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Smallmouth Angler Catches Monster Muskie

Record-Eagle photo

Imagine connecting to this monster muskie while fishing for smallmouth bass with 8-pound line and a single-hook tube bait.

That’s just what happened to Jim Vozar, while fishing the east arm of Lake Michigan’s Grand Traverse Bay.

Weighing 52-pounds, the fish pulled the boat around for 20 minutes before tiring enough for Capt. Tony DeFilippo to get it into a net.

The fish then broke the net in two as the guide tried to lift it into the boat.

“It’s a miracle we got that fish in the boat,” said Vozar, who released it after weighing and measuring it, as well as taking photos.

The fish is 6 pounds shy of the Michigan state record for Great Lakes muskie. Coincidentally, that fish also was caught on 8-pound line.

Go here to learn more


Fishing Tops List for Lightning-Strike Fatalities

NOAA caption

Three of us were fishing on Florida’s Lake Crescent one afternoon in early summer. Skies were partly cloudy, and bad weather was the farthest thing from our minds. We were concentrating on trying to find crappie.

But then Jay from New Jersey said, “Look at my line. What does it mean when it’s standing up in the air like that?

Dave, a long-time Florida resident, knew exactly what it meant. “It means we have to get out of here. Now!” he said as he cranked up the big engine.

Just as we reached the shelter of a boat house, thunder cracked and lightning lit up the sky.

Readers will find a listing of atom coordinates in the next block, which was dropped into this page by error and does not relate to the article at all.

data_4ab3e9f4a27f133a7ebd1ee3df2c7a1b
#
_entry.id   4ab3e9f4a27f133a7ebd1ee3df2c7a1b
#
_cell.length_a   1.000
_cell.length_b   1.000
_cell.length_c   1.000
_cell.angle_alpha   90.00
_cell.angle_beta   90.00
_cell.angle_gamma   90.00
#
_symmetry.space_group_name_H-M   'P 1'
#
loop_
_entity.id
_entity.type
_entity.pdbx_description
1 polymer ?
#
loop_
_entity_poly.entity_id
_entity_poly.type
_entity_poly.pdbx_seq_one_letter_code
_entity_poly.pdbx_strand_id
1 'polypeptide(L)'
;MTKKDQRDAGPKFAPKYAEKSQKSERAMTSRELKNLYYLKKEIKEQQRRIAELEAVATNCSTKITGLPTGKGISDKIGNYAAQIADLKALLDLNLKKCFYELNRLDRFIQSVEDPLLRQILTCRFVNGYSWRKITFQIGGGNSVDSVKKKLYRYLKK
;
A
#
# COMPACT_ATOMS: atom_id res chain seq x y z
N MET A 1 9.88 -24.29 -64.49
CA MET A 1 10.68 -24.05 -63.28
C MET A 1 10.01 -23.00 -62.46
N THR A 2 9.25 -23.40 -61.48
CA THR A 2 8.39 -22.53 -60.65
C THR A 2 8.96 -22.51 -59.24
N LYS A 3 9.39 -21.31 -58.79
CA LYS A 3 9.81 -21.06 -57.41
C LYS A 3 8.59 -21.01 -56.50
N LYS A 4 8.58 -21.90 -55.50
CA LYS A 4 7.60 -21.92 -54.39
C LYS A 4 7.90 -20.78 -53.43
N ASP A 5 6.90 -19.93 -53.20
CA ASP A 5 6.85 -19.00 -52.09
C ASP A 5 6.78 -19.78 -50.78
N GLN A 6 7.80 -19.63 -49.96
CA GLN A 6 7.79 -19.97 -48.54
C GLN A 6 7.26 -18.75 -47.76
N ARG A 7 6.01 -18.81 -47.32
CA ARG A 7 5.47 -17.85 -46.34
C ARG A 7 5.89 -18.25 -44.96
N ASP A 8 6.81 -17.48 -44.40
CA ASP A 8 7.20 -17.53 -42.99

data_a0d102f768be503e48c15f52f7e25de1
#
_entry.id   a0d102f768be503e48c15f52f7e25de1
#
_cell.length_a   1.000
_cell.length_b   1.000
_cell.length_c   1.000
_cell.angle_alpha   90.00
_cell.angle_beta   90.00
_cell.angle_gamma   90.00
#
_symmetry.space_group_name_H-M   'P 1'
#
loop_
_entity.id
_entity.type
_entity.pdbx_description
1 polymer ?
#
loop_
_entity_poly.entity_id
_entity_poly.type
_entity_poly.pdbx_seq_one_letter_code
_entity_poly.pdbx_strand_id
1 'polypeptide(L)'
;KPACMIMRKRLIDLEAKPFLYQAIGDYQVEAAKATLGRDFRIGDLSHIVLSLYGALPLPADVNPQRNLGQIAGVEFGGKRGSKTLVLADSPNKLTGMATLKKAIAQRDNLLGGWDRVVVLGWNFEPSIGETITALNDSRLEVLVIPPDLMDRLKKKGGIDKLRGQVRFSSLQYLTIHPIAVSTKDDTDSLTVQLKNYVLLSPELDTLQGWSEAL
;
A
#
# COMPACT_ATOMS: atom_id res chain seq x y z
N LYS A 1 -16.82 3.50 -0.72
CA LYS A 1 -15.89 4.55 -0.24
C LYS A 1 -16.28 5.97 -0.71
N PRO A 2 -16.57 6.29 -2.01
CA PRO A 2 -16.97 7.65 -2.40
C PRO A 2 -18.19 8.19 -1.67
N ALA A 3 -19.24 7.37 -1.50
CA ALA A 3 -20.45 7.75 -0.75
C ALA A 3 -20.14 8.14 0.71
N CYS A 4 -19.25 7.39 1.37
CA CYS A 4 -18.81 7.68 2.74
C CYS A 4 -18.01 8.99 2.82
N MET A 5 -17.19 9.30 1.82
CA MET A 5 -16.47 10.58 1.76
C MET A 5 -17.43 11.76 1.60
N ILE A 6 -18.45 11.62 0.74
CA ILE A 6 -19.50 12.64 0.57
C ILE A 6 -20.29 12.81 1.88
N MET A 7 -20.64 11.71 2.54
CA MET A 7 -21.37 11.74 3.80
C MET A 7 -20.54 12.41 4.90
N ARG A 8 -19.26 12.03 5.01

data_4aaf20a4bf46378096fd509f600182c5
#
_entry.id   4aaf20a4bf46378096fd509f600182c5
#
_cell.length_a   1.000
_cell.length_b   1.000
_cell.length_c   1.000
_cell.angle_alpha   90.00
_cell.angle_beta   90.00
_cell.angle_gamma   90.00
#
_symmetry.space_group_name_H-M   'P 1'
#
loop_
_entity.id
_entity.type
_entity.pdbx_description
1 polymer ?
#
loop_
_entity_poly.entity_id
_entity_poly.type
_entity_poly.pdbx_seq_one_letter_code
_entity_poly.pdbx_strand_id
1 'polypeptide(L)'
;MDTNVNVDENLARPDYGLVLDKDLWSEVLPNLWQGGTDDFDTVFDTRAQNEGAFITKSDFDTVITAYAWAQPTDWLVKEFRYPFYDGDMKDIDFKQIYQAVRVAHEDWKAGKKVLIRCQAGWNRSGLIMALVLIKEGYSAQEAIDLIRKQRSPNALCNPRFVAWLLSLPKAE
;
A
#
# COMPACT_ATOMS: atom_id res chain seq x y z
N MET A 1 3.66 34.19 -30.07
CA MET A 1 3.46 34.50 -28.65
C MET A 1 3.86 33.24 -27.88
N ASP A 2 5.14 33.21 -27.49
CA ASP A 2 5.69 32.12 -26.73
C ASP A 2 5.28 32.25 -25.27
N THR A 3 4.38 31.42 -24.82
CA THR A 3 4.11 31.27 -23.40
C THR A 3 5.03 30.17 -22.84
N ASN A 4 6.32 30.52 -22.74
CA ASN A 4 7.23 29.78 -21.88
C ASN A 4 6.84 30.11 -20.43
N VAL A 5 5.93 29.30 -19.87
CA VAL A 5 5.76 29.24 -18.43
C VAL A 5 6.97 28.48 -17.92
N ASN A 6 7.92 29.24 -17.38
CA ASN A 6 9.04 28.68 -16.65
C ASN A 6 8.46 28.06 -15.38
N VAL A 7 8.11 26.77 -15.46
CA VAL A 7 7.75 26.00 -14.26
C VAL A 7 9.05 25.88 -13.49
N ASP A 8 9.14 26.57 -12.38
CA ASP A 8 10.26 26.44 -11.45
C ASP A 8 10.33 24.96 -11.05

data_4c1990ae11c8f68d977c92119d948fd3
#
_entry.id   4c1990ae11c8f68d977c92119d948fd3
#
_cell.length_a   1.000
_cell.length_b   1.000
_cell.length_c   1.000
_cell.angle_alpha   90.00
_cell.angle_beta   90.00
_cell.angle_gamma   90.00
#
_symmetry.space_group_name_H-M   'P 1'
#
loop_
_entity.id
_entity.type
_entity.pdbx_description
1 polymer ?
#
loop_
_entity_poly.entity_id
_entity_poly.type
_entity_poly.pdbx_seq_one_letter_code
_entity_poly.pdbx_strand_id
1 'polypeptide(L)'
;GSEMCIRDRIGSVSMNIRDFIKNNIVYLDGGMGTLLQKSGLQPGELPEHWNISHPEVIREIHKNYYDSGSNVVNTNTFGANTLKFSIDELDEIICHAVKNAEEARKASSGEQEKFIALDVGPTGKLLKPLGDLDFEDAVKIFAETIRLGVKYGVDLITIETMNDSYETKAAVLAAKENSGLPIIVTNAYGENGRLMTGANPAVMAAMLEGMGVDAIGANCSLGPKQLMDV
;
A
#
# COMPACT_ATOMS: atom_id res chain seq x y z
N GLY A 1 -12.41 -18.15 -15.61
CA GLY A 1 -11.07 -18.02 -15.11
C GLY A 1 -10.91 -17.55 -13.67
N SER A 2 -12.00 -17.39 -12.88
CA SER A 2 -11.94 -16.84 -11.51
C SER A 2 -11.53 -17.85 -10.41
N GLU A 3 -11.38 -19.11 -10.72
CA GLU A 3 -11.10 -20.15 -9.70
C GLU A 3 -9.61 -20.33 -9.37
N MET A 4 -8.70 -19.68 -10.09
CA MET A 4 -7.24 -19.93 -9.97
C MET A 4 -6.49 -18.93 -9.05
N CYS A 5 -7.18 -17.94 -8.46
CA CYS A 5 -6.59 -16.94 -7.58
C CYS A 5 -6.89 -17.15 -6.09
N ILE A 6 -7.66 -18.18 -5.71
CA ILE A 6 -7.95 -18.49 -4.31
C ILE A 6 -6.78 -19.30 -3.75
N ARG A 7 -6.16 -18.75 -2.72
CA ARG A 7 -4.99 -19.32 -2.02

If we hadn't moved quickly, that lightning just might have struck one of our graphite rods, causing a boatload of fatalities.

And we had almost no warning.

I’m sure that’s happened to other fishermen as well, some of whom were not as lucky as we were. In fact, since 2006, fishing tops the list for lightning-strike fatalities among leisure activities, according to the National Weather Service.

In other words, golfers are no longer primary targets. As a matter of fact, fatalities for that activity rank not only behind fishing, but camping, boating, and soccer.

Go here to learn more and to find out how to better protect yourself.

By the way, Florida from late May through September is a prime location for lightning strikes. Check out the stats here.


Why We Fish Revealed in a Child's Smile

That’s 9-year-old Dalton Perry in the photo. He’s holding an 8-pounds-plus bass that he caught on a Father’s Day fishing trip with his father, Steve.

With the recent publication of my new book, Why We Fish, on my mind, I couldn’t help but think that Dalton’s joy show why.

Coincidentally, Steve contacted me when learned about the book because he plans to talk about that very subject to youngsters attending this year’s Texas Bass Brigade camp for high school students at the Warren Ranch. (I’m sending copies of my book for Steve to share with the kids.)

Bass Brigade is a unique educational program designed to teach youth about aquatic ecosystems and natural resource management. In addition to fishing, ethics, stewardship, and water safety, they learn about wildlife and plants, as well as water quality and quantity. They’re also instructed in life skills, including leadership, team-building, critical thinking, and communication.


Inspiration for Why We Fish Explained at Mystery Tackle Box


Please check out my guest post at Mystery Tackle Box, explaining what led me to write my new book, Why We Fish.

And while you are there, find out what Mystery Tackle box is all above and maybe get a subscription. Anglers love mystery; it’s one of the reasons we fish.